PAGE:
According to the journal Pediatrics, the answer may be yes.
A new study by the Johns Hopkins School of Public Health in Baltimore, Md., found that 4-year-olds whose mother suffered mild or moderate depression during their first year of life were 40% more likely to be at or below the 10th percentile for height than children whose mothers did not have post-partum depression. More than 10,000 children in the Baltimore area were included in the study.
However, the effect did not not last for some children with mothers who had mild depression, who shot up in height at age 5. For those whose mothers had moderate depression, 48% were at or below 10th percentile at age 5. The study did not continue to look at the children after they turned 5.
Dr. Kenneth Robbins, clinical professor of psychiatry at the University of Wisconsin School of Medicine (who was not part of the study) told ABC News that the cause of the relationship might be because the children themselves are depressed, which can affect the endocrine system and growth hormones. Another theory, posited by Dr. Michelle Terry, an attending physician at Seattle Children’s Hospital and clinical associate professor of pediatrics at the University of Washington School of Medicine to US News and World Reports, is that depressed mothers who lose their appetite or have insomnia may have an affect on how much their baby eats and sleeps. “If the mother has mood swings or is ambivalent, the baby may not look forward to eating as a social interaction time,” Terry said. The study itself suggests that having a depressed mother causes stress in infants, and high stress increases cortisol levels which in turn cause decreases in growth hormone.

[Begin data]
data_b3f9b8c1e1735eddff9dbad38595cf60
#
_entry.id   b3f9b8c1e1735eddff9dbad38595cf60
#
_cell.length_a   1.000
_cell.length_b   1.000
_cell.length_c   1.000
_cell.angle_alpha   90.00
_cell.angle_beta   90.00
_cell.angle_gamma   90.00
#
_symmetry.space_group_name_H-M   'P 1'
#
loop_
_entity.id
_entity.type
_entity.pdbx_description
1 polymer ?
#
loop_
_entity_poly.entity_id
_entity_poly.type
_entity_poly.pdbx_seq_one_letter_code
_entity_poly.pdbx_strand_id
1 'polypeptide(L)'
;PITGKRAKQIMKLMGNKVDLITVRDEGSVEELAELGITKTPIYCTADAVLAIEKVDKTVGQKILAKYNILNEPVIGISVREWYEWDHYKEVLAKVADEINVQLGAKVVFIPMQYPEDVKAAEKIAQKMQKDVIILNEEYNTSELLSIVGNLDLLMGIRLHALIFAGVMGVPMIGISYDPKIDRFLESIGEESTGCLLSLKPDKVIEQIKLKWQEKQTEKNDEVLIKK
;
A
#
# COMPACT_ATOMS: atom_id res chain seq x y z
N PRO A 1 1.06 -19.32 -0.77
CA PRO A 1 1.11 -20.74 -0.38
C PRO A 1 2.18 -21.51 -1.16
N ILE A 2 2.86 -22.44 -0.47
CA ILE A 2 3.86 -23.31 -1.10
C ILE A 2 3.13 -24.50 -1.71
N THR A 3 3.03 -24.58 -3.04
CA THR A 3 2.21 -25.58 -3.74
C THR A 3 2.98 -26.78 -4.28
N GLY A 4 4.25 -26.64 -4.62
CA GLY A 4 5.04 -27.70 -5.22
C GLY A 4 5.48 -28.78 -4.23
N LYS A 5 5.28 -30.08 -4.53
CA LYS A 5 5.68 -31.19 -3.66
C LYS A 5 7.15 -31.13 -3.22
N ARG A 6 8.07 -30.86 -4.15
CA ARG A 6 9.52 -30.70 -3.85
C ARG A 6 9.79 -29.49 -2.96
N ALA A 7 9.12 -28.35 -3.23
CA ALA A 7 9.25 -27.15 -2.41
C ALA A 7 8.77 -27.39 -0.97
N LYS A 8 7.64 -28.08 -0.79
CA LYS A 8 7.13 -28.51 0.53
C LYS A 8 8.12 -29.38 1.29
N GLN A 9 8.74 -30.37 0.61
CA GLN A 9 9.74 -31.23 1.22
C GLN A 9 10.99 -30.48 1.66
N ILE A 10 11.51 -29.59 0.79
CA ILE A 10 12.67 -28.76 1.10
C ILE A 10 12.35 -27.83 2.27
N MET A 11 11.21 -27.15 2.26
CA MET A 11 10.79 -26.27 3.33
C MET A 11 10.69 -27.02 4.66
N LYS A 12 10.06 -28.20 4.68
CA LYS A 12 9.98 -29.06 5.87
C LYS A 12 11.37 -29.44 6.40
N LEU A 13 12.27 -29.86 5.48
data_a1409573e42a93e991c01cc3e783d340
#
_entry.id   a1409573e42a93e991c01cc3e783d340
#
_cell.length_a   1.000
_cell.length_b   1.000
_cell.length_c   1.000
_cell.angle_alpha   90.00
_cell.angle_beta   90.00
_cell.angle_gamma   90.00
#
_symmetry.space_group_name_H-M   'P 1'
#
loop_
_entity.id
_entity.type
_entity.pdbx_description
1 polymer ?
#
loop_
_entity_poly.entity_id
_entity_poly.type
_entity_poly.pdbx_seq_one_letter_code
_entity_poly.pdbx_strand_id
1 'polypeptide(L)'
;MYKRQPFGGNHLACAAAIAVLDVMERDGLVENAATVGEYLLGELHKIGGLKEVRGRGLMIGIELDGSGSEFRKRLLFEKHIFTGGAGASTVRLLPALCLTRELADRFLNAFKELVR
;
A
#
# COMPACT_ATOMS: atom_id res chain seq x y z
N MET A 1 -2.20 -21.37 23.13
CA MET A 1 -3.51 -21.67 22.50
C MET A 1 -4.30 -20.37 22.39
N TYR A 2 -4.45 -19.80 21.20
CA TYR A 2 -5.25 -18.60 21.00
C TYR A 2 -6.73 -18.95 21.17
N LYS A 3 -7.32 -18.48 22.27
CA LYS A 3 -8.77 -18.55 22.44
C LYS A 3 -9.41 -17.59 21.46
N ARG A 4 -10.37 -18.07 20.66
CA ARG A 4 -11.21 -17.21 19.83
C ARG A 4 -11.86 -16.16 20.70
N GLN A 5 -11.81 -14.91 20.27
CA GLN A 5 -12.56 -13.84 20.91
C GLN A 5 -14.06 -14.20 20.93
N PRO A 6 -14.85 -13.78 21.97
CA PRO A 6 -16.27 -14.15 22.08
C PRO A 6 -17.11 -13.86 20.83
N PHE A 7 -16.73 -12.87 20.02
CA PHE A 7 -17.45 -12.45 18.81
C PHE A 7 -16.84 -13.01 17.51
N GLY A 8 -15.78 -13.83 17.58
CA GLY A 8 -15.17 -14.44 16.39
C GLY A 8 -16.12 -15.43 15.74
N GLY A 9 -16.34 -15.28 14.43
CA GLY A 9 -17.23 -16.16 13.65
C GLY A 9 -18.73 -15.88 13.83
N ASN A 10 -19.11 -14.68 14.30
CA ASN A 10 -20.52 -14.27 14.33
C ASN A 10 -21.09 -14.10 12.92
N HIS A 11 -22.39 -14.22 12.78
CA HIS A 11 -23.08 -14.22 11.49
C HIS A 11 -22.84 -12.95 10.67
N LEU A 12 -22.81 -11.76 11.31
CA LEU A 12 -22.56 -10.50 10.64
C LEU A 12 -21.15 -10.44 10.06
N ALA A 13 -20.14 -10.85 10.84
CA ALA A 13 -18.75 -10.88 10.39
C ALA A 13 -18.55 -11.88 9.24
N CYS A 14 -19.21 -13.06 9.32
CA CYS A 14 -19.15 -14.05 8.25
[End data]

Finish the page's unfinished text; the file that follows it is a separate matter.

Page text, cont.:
Other studies done on the effect of post-partum depression on children has found that it can result in delays in language and cognition, behavioral problems, and can effect mother-child bonding.